When I was small, before my Grandfather Pierpont had retired from Owens Corning Fiberglass in Newark, we visited the farm one weekend. It was in those first few warm and wonderful days of summer. We suburban kids longed so deeply to feel the grass between our toes. We longed for the touch of the evening breeze on our face, the sun on our heads, the scent of things that grow. We longed for a ride on the tractor-for a evening with our cane poles on the edge of the quiet pond as the summer evening set in and the sound of the crickets crecendoed with the waning light.
When we arrived Grandpa announced that he had a surprise for us. It was in the lane. We would have to search. We all scurried to see what it was. The factory had discarded dozens of large green balls that looked like dark green glass marbles a little darker in color than telephone insulator glass, but similar. Each round class ball had a certain imperfection in it. Grandpa had spread them in the drive and told us if we found them we could have them. We gathered them like greedily little pirates.
Back home marbles this size were called “boulders” and we discovered to our delight that they were coveted by the neighbor kids. I had a large supply of them at one time so a swapped them for “stealeys” and for other “boulders,” and sometimes for baseball cards.
Grandma and Grandpa survived the depression, but not without hunger and not without hardship and not without watching my great grandfather lose my Grandfather’s childhood home–a pleasant farm whose house crowned a hill looking out over hills and valleys of pasture and field. It was on the main road through Chatham just north of town so we often reversed the sad story. I think it must have been a part of who my grandparents were.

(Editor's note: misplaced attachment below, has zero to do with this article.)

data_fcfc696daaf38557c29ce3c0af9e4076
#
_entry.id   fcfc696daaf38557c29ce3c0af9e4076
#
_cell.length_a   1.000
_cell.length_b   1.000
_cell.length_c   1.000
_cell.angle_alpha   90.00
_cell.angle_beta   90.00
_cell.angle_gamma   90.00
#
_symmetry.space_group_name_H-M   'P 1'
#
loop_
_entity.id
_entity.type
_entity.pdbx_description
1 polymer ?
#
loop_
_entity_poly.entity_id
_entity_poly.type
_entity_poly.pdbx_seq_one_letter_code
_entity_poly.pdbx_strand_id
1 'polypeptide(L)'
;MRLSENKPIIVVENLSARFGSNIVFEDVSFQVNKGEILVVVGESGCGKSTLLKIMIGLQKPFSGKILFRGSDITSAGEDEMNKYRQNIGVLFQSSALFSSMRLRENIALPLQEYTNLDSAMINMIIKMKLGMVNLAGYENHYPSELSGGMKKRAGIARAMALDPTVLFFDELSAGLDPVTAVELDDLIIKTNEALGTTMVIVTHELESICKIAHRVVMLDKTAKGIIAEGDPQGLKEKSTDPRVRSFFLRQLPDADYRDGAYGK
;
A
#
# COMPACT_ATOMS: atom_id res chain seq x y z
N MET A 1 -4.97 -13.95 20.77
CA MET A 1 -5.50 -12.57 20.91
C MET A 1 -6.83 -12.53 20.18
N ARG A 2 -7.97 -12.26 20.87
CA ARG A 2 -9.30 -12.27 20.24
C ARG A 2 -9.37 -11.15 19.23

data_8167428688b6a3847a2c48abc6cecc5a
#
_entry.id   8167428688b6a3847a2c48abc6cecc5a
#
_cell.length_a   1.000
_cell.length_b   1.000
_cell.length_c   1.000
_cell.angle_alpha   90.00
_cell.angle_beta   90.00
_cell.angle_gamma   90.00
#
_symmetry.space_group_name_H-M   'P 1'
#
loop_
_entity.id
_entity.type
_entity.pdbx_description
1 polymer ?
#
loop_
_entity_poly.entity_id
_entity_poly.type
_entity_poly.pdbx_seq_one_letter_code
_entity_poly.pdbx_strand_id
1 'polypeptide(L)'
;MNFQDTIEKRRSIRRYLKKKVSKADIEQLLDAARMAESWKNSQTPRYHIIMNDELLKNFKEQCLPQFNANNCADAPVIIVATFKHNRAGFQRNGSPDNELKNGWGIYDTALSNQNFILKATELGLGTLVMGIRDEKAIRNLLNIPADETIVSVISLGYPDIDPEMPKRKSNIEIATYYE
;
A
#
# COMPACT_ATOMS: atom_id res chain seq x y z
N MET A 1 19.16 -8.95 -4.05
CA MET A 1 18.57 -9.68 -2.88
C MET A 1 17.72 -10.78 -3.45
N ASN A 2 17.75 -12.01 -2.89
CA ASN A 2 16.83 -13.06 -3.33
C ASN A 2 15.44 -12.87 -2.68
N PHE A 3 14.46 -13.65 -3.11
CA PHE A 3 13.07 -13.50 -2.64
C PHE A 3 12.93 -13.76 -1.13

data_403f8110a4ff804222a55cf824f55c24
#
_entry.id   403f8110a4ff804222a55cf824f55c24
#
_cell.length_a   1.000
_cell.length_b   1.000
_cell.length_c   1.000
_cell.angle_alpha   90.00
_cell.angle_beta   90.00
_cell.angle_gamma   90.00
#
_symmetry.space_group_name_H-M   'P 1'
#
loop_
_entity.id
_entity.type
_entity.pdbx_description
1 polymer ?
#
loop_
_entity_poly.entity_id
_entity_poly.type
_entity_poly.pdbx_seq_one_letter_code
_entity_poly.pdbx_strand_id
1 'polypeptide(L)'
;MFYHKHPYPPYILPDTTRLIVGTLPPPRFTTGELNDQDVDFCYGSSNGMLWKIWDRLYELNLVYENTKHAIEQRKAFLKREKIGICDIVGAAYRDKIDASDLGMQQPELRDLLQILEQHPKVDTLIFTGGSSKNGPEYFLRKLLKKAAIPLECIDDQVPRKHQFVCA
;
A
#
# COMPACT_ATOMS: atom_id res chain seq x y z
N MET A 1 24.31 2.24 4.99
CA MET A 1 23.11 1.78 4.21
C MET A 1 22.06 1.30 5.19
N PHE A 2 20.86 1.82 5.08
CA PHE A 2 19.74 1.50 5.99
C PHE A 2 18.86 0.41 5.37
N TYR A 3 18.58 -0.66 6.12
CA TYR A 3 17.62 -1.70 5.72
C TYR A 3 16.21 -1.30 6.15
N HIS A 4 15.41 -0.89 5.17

Grandma and Grandpa were serious about their work. They were diligent about their savings. They were conscientious about the smallest expenditure. They didn’t waste things. They didn’t throw away things that were used. They salvaged and found multiple uses for things. They saved things others threw away. They saw value in things others had no use for. Grandpa immediately saw value in the unique green glass balls.
That was years ago. The farm is no longer in family. The place is still there but almost nothing survives now that I remember from my youth except for the great Spruce still standing on the bank of the spring run. You could sift every stone in the lane that winds down from the road over the creek to the house and you would find nothing but white native limestone gravel. I’m sure over the years we mined every green glass ball from that lane. I would very much love to have one of those marbles today. A stranger would never understand their value, but if you were to show one to my bothers or my sister I’m sure it would start a bidding war.
What if we had the ability to see today the value something would have once the years have past? What if we could see ahead and know how worthless somethings are that preoccupy us and worry us now? Wouldn’t it be good to be able to see things that way.
God help me see the value of things the way you see it–through the lens of Your perfect eternal evaluation. When time is no more what will I value, what will I cherish? What among the things that I worry about here will lose it’s value when time is no more? Are you sure what you are worrying about right now is worth worrying about? Are you sure the things you squander now won’t have value one day?
A wise teacher once told me: “Wisdom is seeing life from God’s point-of-view, and God’s will is exactly what you would choose if you knew the future.” (Bill Gothard)